The University of Oregon announced today (attached below) that the President has recommended an examination of an alternative location for the proposed Oregon Research Institute (ORI) building. The building is currently slated to be constructed under a 1989 Master Plan at the western end of the University’s riverfront open space, just upstream from the Eugene Water and Electric Board (EWEB) property. The plan, if completed, would transform the University’s 67-acre riverfront open space into a private office complex.

Members of Connecting Eugene, a community group concerned about public involvement and the appropriate use of the riverfront, believe that the President’s recommendation may be the first step towards a win-win solution to the problems with the proposed project. 

UO Graduate student and Connecting Eugene member Paul Cziko is encouraged by the news: “I’m cautiously optimistic, yet delighted that President Lariviere is responding to the concerns of students, faculty, and community members who want to see the ORI project built while protecting the riverfront from inappropriate development”.

Scenic riverfront parcel available for development – low rates!

3/27/2011 Update: UO has now removed these offers to lease undeveloped land from one part of the RRP website but not another.

Randy Geller fuckup? Let’s hope this is the beginning of a serious effort to reform the public input process and get some needed development in the parts of the park that should be developed. I have no idea what this means for Connecting Eugene’s efforts to stop the ORI project. Anyone?

3/24/2011: I’m betting this offer on UO’s Riverfront Research Park website is a mistake and will soon be taken down. But after all the secrecy and disinformation we’ve heard on the RRP, don’t ask me for odds.

Archived here. Visit Connecting Eugene for more info on the RRP and the ORI building.

ASUO, OSPIRG, and Riverfront Research

3/7/2011: Two significant things have been happening in student government. First despite a lot of pressure, and support from ASUO Pres Amelie Rousseau, they have refused to resume funding for OSPIRG. This has been a student government fight for years. The basic argument is that it sent too much money off campus and did not benefit students. Lyzi Diamond story in the Commentator, here:

These programs pull from a pool of mandatory student fees to send money off campus to lobby/advocate/whatever for political causes. Whether or not I agree with the particular cause is not important. It’s about the management of my student fee and the student fee of many other students.

Second, ASUO voted to spend $56,238 to hire an outside lawyer to advise them on how to stop the current ORI proposal for the Riverfront Research Park. Correction from a commentor: These are two separate issues. The $56k in over-reazlied funds are for educational events and a student led master plan visioning process for the riverfront property. Those funds cannot be used, according to ASUO policy, for consultants such as lawyers. The request to seek outside legal council is a separate issue.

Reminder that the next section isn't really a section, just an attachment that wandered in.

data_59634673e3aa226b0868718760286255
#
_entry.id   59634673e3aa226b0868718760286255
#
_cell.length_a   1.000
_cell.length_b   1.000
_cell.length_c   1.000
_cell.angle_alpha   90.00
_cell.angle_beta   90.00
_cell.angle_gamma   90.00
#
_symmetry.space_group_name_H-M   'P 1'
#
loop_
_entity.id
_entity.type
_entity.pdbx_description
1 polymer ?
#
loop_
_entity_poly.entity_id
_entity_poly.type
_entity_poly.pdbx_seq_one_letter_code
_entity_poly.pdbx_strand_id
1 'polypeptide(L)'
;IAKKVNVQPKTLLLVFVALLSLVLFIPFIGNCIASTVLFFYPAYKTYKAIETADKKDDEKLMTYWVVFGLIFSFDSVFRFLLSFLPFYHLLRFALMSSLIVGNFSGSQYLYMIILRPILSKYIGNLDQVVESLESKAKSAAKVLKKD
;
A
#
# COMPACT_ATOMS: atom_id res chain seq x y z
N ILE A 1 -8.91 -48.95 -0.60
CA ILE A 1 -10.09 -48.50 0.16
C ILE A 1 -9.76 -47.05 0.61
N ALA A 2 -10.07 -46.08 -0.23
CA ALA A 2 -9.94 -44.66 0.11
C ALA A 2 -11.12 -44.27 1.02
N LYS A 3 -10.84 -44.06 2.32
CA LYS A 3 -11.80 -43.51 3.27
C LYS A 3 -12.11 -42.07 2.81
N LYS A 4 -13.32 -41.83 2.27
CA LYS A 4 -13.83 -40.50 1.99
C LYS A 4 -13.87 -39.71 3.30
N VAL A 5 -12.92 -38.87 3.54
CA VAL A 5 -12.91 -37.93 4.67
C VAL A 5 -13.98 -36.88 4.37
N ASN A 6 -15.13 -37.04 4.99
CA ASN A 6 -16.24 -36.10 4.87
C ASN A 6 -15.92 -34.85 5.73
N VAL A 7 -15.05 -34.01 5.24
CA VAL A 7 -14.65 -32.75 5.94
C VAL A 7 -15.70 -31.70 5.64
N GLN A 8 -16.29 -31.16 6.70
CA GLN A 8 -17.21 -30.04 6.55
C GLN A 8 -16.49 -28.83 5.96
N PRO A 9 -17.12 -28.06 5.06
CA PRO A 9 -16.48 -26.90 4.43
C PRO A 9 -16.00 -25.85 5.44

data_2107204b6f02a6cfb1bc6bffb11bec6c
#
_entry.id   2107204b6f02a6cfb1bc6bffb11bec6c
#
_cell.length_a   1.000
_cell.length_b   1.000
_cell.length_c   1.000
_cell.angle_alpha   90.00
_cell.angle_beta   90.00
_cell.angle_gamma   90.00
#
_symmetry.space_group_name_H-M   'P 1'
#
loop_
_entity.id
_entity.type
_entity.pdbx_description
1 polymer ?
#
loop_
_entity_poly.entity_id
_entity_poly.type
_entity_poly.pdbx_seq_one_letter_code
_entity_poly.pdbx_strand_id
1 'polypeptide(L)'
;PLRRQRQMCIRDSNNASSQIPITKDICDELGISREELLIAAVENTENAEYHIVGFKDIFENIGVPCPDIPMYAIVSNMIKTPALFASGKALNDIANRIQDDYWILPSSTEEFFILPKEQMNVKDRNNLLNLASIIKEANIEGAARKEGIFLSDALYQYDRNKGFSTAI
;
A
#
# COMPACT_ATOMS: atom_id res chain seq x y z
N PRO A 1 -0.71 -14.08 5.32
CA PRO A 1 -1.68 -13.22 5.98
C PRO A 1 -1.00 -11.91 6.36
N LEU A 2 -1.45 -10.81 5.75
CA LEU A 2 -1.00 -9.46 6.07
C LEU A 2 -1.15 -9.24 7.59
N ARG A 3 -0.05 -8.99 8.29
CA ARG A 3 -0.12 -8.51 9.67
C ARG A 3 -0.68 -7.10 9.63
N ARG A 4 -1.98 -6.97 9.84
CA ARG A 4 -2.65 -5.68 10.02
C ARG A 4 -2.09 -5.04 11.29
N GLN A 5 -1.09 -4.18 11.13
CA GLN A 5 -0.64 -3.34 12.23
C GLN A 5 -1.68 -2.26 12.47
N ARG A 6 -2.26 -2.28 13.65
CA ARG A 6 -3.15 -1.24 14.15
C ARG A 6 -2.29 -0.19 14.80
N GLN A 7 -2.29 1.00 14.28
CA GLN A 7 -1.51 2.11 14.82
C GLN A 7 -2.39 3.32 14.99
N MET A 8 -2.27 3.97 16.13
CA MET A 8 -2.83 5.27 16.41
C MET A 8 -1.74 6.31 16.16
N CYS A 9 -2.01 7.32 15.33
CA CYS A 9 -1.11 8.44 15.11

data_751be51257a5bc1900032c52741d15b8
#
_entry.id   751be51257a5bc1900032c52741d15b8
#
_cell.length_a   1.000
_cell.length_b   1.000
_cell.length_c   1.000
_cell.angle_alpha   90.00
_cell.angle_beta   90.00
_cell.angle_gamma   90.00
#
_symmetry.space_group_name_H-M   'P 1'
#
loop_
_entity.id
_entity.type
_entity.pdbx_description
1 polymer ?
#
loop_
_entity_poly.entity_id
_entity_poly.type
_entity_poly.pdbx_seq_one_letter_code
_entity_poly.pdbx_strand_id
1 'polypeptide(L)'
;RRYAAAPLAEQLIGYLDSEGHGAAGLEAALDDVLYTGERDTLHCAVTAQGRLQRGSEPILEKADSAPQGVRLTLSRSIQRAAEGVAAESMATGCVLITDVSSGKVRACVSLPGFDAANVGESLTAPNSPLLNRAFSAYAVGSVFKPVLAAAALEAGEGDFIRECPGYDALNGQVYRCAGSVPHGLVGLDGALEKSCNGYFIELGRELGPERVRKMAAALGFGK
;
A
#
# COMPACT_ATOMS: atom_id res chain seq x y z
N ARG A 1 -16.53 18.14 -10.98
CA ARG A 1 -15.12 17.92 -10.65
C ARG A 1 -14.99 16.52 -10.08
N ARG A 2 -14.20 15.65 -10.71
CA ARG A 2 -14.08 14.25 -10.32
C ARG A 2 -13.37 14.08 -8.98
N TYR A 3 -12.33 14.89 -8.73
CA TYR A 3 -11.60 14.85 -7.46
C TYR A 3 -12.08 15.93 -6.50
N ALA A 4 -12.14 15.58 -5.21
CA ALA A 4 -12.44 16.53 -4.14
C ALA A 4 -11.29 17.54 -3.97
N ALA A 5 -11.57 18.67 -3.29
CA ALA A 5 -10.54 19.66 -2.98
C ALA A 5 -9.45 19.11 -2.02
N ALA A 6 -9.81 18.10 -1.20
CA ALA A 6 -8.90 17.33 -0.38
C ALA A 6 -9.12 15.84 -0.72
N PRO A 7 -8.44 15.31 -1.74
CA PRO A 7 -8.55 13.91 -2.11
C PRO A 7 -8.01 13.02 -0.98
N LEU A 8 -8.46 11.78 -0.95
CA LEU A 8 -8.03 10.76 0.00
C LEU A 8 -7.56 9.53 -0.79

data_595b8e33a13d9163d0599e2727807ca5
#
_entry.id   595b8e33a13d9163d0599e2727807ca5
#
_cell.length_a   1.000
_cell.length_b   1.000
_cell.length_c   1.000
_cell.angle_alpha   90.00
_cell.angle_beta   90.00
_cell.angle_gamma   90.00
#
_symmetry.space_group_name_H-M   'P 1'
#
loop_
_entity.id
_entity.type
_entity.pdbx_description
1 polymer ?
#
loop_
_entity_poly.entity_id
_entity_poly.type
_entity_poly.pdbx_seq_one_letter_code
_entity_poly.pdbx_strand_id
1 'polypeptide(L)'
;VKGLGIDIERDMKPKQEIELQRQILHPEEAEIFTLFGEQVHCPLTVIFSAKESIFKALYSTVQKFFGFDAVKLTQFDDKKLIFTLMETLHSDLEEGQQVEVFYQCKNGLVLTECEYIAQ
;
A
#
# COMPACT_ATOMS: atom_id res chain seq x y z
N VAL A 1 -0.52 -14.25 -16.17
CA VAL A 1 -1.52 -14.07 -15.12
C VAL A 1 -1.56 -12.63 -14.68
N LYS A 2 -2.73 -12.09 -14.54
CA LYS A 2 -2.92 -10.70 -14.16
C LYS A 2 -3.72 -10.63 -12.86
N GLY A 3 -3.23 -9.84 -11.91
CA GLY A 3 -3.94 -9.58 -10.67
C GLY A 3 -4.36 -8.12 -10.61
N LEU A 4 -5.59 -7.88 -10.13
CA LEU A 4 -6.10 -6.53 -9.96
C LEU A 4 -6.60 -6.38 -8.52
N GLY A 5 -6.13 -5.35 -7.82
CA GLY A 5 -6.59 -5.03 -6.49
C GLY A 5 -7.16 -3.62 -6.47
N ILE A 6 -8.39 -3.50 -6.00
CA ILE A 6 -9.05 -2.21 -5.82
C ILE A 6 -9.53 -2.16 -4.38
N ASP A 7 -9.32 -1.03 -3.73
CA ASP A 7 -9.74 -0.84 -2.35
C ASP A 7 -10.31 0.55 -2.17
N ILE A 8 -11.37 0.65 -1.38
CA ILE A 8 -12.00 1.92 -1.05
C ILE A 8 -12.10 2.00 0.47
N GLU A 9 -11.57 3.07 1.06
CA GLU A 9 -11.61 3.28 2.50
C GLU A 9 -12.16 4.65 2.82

Franklin Bains story here. They don’t trust UO General Counsel Randy Geller’s advice on this – who would? As the story notes:

“Had the university listened to community concerns, other viable building sites in the Riverfront Research Park could have been vetted early on, controversy could have been avoided,” the editorial read, “and construction would now be well under way.”

But that would involve consulting people and admitting mistakes. Non-starter.

Fail, fail, fail, fail, fail, fail.

3/3/2011: ORI needs a new building. Fail. UO’s Riverfront Research Park needs to fill one of its many empty sites. Fail. Eugene’s environmentalists need to lose their reputation for ensuring nothing ever gets built here. Fail. UO needs to lose its reputation for sleazy real estate deals. Fail. President Lariviere needs to build trust with the students and faculty and the press too. Fail, fail. Even the RG thinks UO botched this. Who’s portfolio was it? Randy Geller?

March 3, 2011

Students Ask Attorney General to Protect their Voice Regarding Riverfront Property

The Associated Students of the University of Oregon (ASUO) have petitioned Attorney General John Kroger to allow the student organization to seek independent legal counsel to ensure that students have a voice in the use of university property.

At issue is a controversial proposal to construct a private office building and large parking lot for the Oregon Research Institute on publicly owned land along the Willamette River — just upstream from the Eugene Water & Electric Board property. 

For more than twenty years, students have opposed development next to the Willamette River in the University of Oregon’s Riverfront Research Park.

“The university wants to build a private office building that will destroy open space along the riverfront and cost taxpayers more money than they get from leasing the property.  How does that benefit students?” asks Nathan Howard, ASUO’s environmental advocate.